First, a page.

The Denair Unified School District budget has risen about $6.5 million in just three years, but don’t be fooled. Most of the increase can be attributed to two things – special funding from the state and federal governments related to COVID-19 and generous cost-of-living adjustments (COLAs) from the state to make up for money shorted to school districts in pre-pandemic years.
Denair trustees unanimously approved a $21 million budget for the 2022-23 school year at a special meeting Thursday night, an increase of nearly $3 million from last year’s $18.2 million spending plan. The district is carrying over about $2 million in so-called COVID relief funds into the new budget year that can be spent on items such as textbooks, school supplies and technology upgrades.
“It’s a heathy budget, but we’re going to continue to be fiscally conservative,” said Superintendent Terry Metzger.
The 2022-23 budget reflects a second consecutive year of higher-than-average COLAs from California. Last year’s was 5.07% and this year’s is pegged at 5.33%. Some of that reflects the state trying to “catch up” on money it withheld from K-12 schools during leaner economic times; some of it is directly related to the current inflationary pressures that have impacted public agencies, private businesses and individuals across the country.
Still, much of the state funding remains tied directly to daily attendance. Denair, which saw enrollment dip slightly during the pandemic, expects to have 62 students more in the 2022-23 school year. Total enrollment is projected at 1,310.
As with previous budgets, most of the money – $15.4 million in 2022-23 -- will go to pay for employee salaries. That includes across-the-board 4% salary increases Denair board members approved for teachers, administrators and all other staff on Thursday night. It also reflects the continued spike in pension contributions the district is legally required to make – 19.10% to the State Teachers Retirement System (STRS) and 25.37% to the Public Employees Retirement System (PERS), which represents the non-teaching staff.
Daisy Swearingen, Denair’s director of fiscal services, projects the district will finish the year with a fund balance of $2,590,332. That’s more than $1 million more than the current fiscal year, which ends June 30. In another sign of its fiscal health, the district also projects it will have at least a 4% reserve fund for at least the next three years.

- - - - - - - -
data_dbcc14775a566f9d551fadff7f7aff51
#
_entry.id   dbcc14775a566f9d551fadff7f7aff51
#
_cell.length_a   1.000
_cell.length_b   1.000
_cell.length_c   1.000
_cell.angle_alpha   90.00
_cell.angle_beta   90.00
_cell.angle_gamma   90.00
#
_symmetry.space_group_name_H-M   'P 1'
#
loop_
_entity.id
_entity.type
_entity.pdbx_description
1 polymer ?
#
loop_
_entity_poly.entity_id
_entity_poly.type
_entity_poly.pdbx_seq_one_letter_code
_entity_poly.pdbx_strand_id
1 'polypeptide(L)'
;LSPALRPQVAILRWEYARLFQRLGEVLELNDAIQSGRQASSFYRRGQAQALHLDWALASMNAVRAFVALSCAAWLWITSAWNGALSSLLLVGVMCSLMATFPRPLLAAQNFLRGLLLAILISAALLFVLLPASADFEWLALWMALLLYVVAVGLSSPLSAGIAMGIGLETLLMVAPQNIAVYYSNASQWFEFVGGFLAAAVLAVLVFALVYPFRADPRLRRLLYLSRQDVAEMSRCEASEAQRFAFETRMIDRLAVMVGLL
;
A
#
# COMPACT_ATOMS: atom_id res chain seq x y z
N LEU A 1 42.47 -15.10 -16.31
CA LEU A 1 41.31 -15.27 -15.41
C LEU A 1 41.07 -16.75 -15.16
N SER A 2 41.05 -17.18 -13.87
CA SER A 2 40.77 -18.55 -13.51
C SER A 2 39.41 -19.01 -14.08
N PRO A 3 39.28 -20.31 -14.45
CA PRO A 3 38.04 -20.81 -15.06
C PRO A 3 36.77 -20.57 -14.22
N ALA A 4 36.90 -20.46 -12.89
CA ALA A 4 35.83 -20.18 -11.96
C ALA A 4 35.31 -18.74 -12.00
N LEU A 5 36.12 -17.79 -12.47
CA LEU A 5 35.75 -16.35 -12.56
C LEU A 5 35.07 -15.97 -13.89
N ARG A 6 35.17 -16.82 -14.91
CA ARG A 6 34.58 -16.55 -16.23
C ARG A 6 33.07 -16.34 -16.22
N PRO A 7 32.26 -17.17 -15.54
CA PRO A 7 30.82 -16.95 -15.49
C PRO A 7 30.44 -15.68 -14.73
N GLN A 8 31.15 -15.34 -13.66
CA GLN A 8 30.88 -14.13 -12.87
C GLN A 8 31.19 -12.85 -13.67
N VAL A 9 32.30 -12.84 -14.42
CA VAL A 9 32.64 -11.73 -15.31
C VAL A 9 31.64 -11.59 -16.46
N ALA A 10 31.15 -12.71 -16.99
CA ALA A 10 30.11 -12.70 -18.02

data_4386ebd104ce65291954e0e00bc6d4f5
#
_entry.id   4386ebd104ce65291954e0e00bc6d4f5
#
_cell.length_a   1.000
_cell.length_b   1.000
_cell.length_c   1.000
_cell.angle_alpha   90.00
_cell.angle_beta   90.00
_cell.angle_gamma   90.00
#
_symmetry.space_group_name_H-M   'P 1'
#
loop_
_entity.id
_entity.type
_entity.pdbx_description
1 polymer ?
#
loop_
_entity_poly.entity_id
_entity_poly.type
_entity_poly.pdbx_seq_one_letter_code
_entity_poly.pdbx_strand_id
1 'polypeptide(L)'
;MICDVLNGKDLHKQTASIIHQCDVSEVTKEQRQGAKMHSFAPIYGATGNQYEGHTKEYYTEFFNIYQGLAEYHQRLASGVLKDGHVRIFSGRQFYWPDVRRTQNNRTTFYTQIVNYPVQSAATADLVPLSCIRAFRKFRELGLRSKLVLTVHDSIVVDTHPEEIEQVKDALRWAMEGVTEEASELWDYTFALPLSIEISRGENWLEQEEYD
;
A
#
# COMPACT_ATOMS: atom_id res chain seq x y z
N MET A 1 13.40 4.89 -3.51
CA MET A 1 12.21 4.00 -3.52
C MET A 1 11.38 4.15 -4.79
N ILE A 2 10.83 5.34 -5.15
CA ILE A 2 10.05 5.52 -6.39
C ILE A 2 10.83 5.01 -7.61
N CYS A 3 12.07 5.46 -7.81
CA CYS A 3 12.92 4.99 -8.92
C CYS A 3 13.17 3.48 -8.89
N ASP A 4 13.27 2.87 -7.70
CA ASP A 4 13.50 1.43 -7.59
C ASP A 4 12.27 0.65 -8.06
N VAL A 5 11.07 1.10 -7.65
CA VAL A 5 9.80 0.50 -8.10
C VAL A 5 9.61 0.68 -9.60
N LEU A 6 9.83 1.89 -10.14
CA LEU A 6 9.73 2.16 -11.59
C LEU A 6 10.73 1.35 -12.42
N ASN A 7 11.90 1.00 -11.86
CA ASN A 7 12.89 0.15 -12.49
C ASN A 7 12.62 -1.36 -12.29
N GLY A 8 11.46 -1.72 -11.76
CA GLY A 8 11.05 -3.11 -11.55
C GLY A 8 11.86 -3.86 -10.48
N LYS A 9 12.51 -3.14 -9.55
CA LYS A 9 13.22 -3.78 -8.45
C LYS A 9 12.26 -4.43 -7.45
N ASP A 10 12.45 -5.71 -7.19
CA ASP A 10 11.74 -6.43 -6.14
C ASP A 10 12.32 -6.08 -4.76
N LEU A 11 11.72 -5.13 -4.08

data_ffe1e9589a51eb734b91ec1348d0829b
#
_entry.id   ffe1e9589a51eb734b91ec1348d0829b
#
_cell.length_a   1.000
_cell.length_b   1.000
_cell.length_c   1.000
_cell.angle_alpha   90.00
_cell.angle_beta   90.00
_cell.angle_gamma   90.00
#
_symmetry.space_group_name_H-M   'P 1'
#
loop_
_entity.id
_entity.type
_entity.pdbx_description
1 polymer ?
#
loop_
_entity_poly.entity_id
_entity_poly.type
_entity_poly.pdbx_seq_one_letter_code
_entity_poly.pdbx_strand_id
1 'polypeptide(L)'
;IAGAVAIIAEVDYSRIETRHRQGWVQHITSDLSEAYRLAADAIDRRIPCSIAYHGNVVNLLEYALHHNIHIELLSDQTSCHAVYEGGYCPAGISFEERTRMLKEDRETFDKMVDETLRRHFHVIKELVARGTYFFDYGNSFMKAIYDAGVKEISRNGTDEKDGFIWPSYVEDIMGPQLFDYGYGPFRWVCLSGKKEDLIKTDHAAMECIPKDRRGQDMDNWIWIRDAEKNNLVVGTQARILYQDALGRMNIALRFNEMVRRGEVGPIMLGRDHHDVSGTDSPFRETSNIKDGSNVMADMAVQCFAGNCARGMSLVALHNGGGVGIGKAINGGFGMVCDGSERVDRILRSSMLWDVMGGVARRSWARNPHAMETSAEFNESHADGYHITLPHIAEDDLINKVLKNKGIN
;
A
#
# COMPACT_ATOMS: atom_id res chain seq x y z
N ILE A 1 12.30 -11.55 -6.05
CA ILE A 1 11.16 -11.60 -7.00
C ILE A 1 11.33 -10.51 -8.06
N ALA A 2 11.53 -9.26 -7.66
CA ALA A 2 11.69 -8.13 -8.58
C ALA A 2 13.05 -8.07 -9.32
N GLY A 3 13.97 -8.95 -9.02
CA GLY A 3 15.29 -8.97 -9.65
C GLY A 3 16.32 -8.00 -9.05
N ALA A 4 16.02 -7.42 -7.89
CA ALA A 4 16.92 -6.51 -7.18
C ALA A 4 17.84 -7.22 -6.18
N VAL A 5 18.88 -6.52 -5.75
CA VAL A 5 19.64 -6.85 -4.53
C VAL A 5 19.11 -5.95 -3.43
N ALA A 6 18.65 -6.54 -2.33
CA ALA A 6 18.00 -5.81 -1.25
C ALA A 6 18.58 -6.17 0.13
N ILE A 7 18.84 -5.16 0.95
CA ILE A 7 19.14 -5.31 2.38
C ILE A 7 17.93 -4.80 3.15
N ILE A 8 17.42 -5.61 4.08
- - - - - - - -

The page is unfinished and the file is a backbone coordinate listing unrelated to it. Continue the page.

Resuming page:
Earlier in the meeting, trustees approved two new programs aimed at better preparing students academically.
The first is called the Expanded Learning Opportunities Program (ELOP). It is a before- and after-school program in which students at all grade levels will receive additional instruction, tutoring and enrichment. When the new school year begins, ELOP will run from 7:30 to 8:25 a.m. and from the end of school (between 2:45 and 3 p.m., depending on the campus) until 4:30 p.m.
Metzger emphasized that ELOP is separate from the district’s childcare program, which runs until 6 p.m., though some students may participate in both.
There is no bus service associated with ELOP, so parents are responsible for getting their children to and from school each day if they elect to participate in ELOP. ELOP signups will begin the week before classes start in August.
The second new program approved by board members Thursday night is Universal Pre-Kindergarten (UPK) at Denair Elementary Charter Academy and Denair Charter Academy. Pre-kindergarten is for students whose fifth birthdays fall from September to early December, making them too young to begin kindergarten in August. Pre-kindergarten is an alternative to state-sponsored pre-school.
Under the new UPK guidelines, the age range for those eligible for the program will be extended by three months in each of the next three years. For instance, students whose fourth birthdays occur from September through February can participate this year. Next year, UPK will add those who turn 4 by the end of May and the following year students whose fourth birthdays are in June, July and August will be added.
Last year, there was one pre-kindergarten class at DECA. This year, Metzger expects there to be two to accommodate an additional 20 or so students.
In other action Thursday night, trustees:
Approved an update to the 2021-24 Local Control and Accountability Plan (LCAP), a strategic document that lays out for parents and the community how the district will spend the millions of dollars it receives each year from the state. Metzger said the district’s vision is to “empower tomorrow’s leaders through exemplary instruction and powerful innovative programs.” The LCAP includes three goals. The first is to provide all students with a foundation for post-secondary success. That means preparing high school graduates to enter a two- or four-year college, or having the skills to go directly to the military, a trade school or another kind of vocational field in order to begin their professional careers. The second goal is to have 80% of students demonstrate literacy (reading, writing and speaking) in all content areas by the end of the 2023-24 school year. And the third goal is to maintain a positive and safe school climate where all students are successful.
Said goodbye to and congratulated Linda Covello, the district’s chief business official for the past eight years. Covello was a key figure – along with board members, administrators, and state and county officials – in helping the district overcome a financial crisis that could have led to state takeover in 2014 and 2015. “Thank you for your service,” Metzger told Covello, who is moving out of the area with her husband. “While the last eight years have provided many challenges and successes here in Denair, I truly believe we have made a difference in the lives of students and staff alike and I know you all will continue to do so far into the future,” Covello said.